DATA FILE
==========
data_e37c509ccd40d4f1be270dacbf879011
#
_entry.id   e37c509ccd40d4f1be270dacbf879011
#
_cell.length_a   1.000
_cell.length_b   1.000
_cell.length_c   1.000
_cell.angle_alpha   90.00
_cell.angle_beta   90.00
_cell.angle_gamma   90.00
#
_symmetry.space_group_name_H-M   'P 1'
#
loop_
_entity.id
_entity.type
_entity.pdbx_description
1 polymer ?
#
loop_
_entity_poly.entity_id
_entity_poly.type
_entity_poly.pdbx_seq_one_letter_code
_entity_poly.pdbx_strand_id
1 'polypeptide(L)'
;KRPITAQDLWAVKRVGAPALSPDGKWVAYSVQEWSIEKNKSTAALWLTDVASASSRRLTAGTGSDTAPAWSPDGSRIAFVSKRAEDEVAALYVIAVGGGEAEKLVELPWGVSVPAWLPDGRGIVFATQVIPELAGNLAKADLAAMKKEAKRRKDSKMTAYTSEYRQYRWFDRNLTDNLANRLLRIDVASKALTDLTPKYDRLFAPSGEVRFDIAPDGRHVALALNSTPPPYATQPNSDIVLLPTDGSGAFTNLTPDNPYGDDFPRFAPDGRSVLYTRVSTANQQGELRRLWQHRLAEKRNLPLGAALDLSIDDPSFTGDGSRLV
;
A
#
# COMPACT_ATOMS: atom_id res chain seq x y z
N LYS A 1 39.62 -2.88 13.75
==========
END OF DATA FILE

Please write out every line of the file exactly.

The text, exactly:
data_e37c509ccd40d4f1be270dacbf879011
#
_entry.id   e37c509ccd40d4f1be270dacbf879011
#
_cell.length_a   1.000
_cell.length_b   1.000
_cell.length_c   1.000
_cell.angle_alpha   90.00
_cell.angle_beta   90.00
_cell.angle_gamma   90.00
#
_symmetry.space_group_name_H-M   'P 1'
#
loop_
_entity.id
_entity.type
_entity.pdbx_description
1 polymer ?
#
loop_
_entity_poly.entity_id
_entity_poly.type
_entity_poly.pdbx_seq_one_letter_code
_entity_poly.pdbx_strand_id
1 'polypeptide(L)'
;KRPITAQDLWAVKRVGAPALSPDGKWVAYSVQEWSIEKNKSTAALWLTDVASASSRRLTAGTGSDTAPAWSPDGSRIAFVSKRAEDEVAALYVIAVGGGEAEKLVELPWGVSVPAWLPDGRGIVFATQVIPELAGNLAKADLAAMKKEAKRRKDSKMTAYTSEYRQYRWFDRNLTDNLANRLLRIDVASKALTDLTPKYDRLFAPSGEVRFDIAPDGRHVALALNSTPPPYATQPNSDIVLLPTDGSGAFTNLTPDNPYGDDFPRFAPDGRSVLYTRVSTANQQGELRRLWQHRLAEKRNLPLGAALDLSIDDPSFTGDGSRLV
;
A
#
# COMPACT_ATOMS: atom_id res chain seq x y z
N LYS A 1 39.62 -2.88 13.75